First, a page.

- University of Texas - Dallas
- Criminal Justice And Criminology
- Criminal Justice And Criminology 3323
- Discussion 1
Last Modified: 2014-07-09
If we had gun control as a nation, we would be taking away individuals rights as well as their ability to protect themselves. Also, if there was gun control, there would still be criminals purchasing weapons through the black market or illegally; it's inevitable. Therefore, it would be immoral to deny innocent citizens their right to protect themselves by bearing arms. The Second Ammendment was created for a reason and there is nothing less than a moral reason for its existence. The right to bear arms is for the protection and safety of citizens.
I’m not sure I completely understand what you’re saying here—in your first paragraph you advocate placing limitation on who can have guns, and in the second you say that gun control is immoral. I’m going to proceed under the assumption that you mean a gun-ban or prohibition is immoral, but please correct me if I’m wrong.
On your first point, I agree wholeheartedly; we cannot pick and chose what parts of the Constitution we follow, no matter how dismayed organizations like the HCI may end up. The Second Amendment guarantees “the right of the people to bear arms” (U.S. Const. amend. II), as well as a militia—the two are not the same thing. Obviously there is a need to decipher who exactly the framers intended when they said “people”, but it would be rational to assume that they mean what we today would consider law-abiding citizens of the United States.
I also agree that background checks are logical—I certainly don’t think someone mentally unstable should be able to handle a weapon of any sort (be it a sword, crossbow, or gun). However, I disagree with yours and the prevailing view on a life-ban for felons. I’m an advocate for rehabilitation, and if I’m releasing someone from prison under the assumption they they’ve been rehabilitated, I don’t believe they should be treated as a sub-par human for the rest of their life. If a felon has gone through a mandatory block of time after prison with no further incidents with the law, they have just as much of a right to protecting themselves, hunting, and skeet shooting as I do. Expecting someone to act like a responsible citizen without treating them as such, or giving them the opportunity or hope of eventually becoming such again is preposterous.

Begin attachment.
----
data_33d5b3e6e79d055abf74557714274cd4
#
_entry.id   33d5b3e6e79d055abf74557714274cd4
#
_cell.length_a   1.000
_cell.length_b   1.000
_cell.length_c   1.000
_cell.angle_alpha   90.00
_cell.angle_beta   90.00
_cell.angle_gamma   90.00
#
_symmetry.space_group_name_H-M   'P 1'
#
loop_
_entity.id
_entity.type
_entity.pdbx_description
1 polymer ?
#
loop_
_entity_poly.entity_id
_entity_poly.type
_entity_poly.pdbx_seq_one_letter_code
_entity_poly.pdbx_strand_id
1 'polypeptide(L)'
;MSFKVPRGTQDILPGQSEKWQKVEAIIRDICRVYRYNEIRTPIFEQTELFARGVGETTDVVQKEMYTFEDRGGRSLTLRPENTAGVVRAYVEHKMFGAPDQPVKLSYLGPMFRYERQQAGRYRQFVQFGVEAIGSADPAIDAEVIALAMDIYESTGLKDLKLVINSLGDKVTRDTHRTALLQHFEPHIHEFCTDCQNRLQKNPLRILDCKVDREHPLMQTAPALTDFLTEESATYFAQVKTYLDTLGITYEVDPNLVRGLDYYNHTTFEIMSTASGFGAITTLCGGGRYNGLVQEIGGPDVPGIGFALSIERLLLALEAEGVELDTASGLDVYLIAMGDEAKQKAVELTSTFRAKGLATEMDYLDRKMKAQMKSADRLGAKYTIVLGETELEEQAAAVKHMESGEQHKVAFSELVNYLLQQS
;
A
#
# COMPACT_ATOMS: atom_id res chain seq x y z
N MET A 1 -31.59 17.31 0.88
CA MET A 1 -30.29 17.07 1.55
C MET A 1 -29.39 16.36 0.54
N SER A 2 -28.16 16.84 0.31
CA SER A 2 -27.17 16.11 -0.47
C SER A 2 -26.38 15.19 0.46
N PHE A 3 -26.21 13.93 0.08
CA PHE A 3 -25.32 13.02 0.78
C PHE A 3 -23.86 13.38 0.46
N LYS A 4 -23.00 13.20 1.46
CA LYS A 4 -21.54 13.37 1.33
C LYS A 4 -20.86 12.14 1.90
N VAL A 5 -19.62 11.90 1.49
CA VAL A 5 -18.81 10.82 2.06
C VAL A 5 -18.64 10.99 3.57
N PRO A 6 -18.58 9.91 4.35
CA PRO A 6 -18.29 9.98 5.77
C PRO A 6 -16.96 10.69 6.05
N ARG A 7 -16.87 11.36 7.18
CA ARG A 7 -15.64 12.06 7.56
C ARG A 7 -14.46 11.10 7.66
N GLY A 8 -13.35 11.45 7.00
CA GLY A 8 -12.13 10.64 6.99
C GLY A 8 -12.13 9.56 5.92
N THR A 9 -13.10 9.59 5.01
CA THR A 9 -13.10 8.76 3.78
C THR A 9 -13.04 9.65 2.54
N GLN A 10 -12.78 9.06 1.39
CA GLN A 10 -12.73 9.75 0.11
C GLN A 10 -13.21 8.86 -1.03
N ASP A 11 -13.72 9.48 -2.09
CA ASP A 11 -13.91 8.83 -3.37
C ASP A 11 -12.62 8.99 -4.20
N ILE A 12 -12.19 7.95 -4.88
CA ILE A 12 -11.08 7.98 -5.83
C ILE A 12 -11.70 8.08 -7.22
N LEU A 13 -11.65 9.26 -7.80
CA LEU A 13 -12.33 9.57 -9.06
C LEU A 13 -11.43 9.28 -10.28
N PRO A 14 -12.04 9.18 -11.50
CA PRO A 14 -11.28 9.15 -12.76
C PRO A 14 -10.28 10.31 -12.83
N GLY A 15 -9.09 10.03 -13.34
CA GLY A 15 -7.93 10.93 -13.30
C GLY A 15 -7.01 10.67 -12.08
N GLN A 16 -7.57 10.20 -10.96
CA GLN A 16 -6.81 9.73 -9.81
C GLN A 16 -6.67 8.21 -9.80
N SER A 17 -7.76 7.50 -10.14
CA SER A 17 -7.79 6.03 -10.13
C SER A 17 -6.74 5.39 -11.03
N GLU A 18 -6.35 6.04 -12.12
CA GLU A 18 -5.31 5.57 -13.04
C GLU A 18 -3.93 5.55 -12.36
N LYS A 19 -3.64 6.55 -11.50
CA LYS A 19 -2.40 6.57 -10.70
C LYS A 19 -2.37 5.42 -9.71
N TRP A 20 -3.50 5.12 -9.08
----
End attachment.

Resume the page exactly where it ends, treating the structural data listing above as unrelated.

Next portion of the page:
U.S. Const. amend. II.
The problem with these pro-control organizations publicly stating that they want to enact a complete prohibition on guns, is that many Americans, like myself, are not completely on one side of the argument or the other. Think of it like a citizen’s political affiliation. Sure, there are many (and very vocal) right-wing individuals and left-wing individuals. However, I would believe most of the population falls closer in the middle of the political spectrum, labeled as a moderate. If these gun-control organizations are out there crying out for the complete prohibition of guns in this country, many “middle-ground” individuals are going to be put off by it, as they feel it’s too extreme of a change.
These organizations are better off inching their way closer and closer to their ultimate goal. This is where these “commonsense” control measures come into play. Measures such as background checks, restrictions on recent felons, and restrictions on types of guns allowed are all great examples of “commonsense” controls. To most of the population, many of those controls seem completely reasonable. Now that these pro-control organizations have a connection with the common citizen, it opens up opportunities to push through more legislation, getting just a little more radical each time. While not morally right, it’s an effective technique that’s been in politics since the beginning.
So do I agree that these groups have a moral obligation? Absolutely, but it’s not smart on their end. All effective organizations, regardless of topic, have an ultimate goal. The reach this ultimate goal, you have achieve small victories first.
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